The Cyprus Republic has banned Russian flights, Turkey has not, highlighting once again the anomalies of flying into or over northern Cyprus
By Esra Aygin
The Cyprus Republic’s decision to close its airspace to Russian aircraft and circulating a map showing the whole of Cyprus, has sparked a debate in the northern part of the island over whether Turkish Cypriots have their own separate airspace.
Turkish Cypriot leader Ersin Tatar immediately reacted to the decision, saying Greek Cypriots cannot take decisions about the airspace in the northern part of Cyprus.
“No one can encroach on our airspace,” said Tatar in a statement.
Challenging this, Cem Kapısız, president of the Turkish Cypriot air traffic controllers’ union, asked: “If we indeed have an airspace, where does the money from the route charges go?”
A route charge is a fee collected for each flight performed in an airspace or route charging zone.
“Where the Turkish Republic’s airspace ends, the Republic of Cyprus’ airspace begins,” Kapısız told the Cyprus Mail. “They are separated by a line. So, the route charges go to Turkey north of that line, and to the Republic of Cyprus south of that line. To say that the northern part of Cyprus has an airspace is like saying that the Turkish Republic of Northern Cyprus is a state. It is merely a claim that is not substantiated.”
In practice, Turkey has allocated a portion – some 50-60 nautical miles – of its airspace to the Turkish Cypriots, according to Kapısız. “But this portion is still Turkey’s airspace. We are just controlling the air traffic there,” he explained
All the planes that fly in that portion coordinate with the air traffic controllers at Ercan/Tymbou, which is classified as an advisory airspace.
“In this airspace, we just give advisory services,” said Kapısız. “We have no authority or jurisdiction, like we would have if we had an airspace.”
Kapısız said that the air traffic controllers at the airport give service to some 700 planes daily. Only 60 of those planes land at or take off from Ercan/Tymbou. The rest are transit flights that pass over Cyprus through the portion allocated to Turkish Cypriots. This corresponds to a route charge of 8 million euros a year, which is paid to Turkey, according to the air traffic controller.
Kapısız explained that normally when a flight is leaving a certain airspace and entering another, the air traffic control centres in the two countries coordinate and share information. However, because the Turkish Cypriot control centre doesn’t have any coordination with the control centre in the Republic of Cyprus, pilots assume the role of the control centres and personally communicate with the air traffic controllers in Ercan/Tymbou.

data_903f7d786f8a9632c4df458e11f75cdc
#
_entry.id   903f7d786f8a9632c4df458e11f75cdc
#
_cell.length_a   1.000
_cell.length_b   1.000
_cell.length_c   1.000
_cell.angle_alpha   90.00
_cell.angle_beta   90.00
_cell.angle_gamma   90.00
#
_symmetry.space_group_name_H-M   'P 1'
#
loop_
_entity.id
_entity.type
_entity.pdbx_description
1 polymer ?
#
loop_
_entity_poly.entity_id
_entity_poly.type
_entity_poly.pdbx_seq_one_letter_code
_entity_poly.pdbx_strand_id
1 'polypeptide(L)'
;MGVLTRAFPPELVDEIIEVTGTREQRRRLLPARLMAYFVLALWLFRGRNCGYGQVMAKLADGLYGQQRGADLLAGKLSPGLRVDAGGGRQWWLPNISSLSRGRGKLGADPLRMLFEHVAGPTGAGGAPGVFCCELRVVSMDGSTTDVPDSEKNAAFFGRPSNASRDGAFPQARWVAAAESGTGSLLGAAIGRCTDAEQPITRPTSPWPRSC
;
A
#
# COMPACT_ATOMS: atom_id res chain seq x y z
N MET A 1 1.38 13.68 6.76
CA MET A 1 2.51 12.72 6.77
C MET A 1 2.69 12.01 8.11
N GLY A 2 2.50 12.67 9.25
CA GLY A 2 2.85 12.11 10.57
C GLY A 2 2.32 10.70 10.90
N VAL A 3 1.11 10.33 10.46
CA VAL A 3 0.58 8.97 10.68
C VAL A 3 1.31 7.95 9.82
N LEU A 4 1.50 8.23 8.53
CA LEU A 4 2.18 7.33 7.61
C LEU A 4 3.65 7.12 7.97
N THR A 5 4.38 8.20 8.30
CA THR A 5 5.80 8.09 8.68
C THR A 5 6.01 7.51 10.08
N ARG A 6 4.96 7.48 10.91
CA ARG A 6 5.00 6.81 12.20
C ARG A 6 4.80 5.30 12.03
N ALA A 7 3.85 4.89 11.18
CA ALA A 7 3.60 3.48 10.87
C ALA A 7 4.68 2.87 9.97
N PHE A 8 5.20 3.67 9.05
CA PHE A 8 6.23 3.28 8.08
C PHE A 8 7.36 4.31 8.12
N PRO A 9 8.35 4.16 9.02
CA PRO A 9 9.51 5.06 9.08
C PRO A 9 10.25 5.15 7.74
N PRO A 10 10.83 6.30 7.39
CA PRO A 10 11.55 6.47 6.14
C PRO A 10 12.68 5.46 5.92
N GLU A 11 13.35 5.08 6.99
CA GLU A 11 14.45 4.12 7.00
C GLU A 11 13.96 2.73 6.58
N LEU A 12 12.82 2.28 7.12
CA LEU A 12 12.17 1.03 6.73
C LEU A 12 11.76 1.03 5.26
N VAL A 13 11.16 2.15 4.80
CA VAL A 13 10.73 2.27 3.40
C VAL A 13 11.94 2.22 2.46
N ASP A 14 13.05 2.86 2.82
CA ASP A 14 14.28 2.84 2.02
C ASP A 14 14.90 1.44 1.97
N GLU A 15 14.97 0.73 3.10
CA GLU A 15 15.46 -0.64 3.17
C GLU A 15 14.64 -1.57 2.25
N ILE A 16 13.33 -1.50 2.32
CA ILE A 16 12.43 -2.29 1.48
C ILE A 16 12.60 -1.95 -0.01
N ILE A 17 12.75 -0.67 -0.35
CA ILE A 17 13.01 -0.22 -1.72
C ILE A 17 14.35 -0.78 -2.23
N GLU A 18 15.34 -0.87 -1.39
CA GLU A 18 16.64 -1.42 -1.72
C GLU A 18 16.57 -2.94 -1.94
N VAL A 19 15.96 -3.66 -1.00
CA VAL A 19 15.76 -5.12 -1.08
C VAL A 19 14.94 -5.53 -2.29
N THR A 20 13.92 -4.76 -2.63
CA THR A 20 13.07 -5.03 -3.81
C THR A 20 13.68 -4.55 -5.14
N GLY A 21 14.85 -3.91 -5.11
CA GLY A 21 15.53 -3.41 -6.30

“Let’s say a plane has taken off from Larnaca. Ten minutes before entering the Ercan/Tymbou advisory airspace, the pilots voluntarily communicate with us for security reasons and give us all the necessary information,” said Kapısız. “Normally we should be getting that information from the Larnaca control centre. But because we don’t coordinate, pilots assume this responsibility.”
Even though there is no official coordination between the air traffic control centres in Larnaca and Ercan/Tymbou, traffic controllers still listen to each other through radio frequency to be aware of any last-minute changes regarding a flight or any urgent information.
Normally, plans about all flights must be sent to the European Organisation for the Safety of Air Navigation (Eurocontrol) in Brussels. Besides sharing these flight plans with the relevant countries, Eurocontrol, through these flight plans, determines the route charge each country should get. To prevent the Republic of Cyprus from asking for any route charge from the Turkish aircraft using Ercan/Tymbou, Turkey simply does not send any flight plans about these to Eurocontrol, Kapısız explained.
“The flight plans are only sent to us,” said Kapısız. Eurocontrol has no information or flight plans whatsoever about the flights to Ercan/Tymbou.
“As far as Eurocontrol is concerned, there are no such flights. Turkey has created for us a separate world away from the real world.”
Since Ankara does not send the flight plans of the planes using Ercan/Tymbou, it is impossible for transiting pilots to know how the air traffic over that part of Cyprus will be like, which is a serious security problem. The air traffic controllers in the Republic of Cyprus know about these flights only after they see them on the radar. On the other hand, the air traffic control centre at Ercan/Tymbou knows about all the flights in the Cypriot airspace since it gets from Ankara all the data including flights to and from Ercan/Tymbou and transiting flights.
“This is why pilots have to coordinate with the Ercan/Tymbou air traffic control centre,” said Kapısız. “This is the customary practice and pilots experienced in the route know what to do.”
Kapısız explained that even though Turkish Cypriots don’t have an official airspace, the air traffic control centre in Ercan/Tymbou has a very important function.
“It is critical that in practice we control the air traffic. Otherwise, there is no way a flight from Ankara to Ercan/Tymbou and a flight from Larnaca would know about each other.”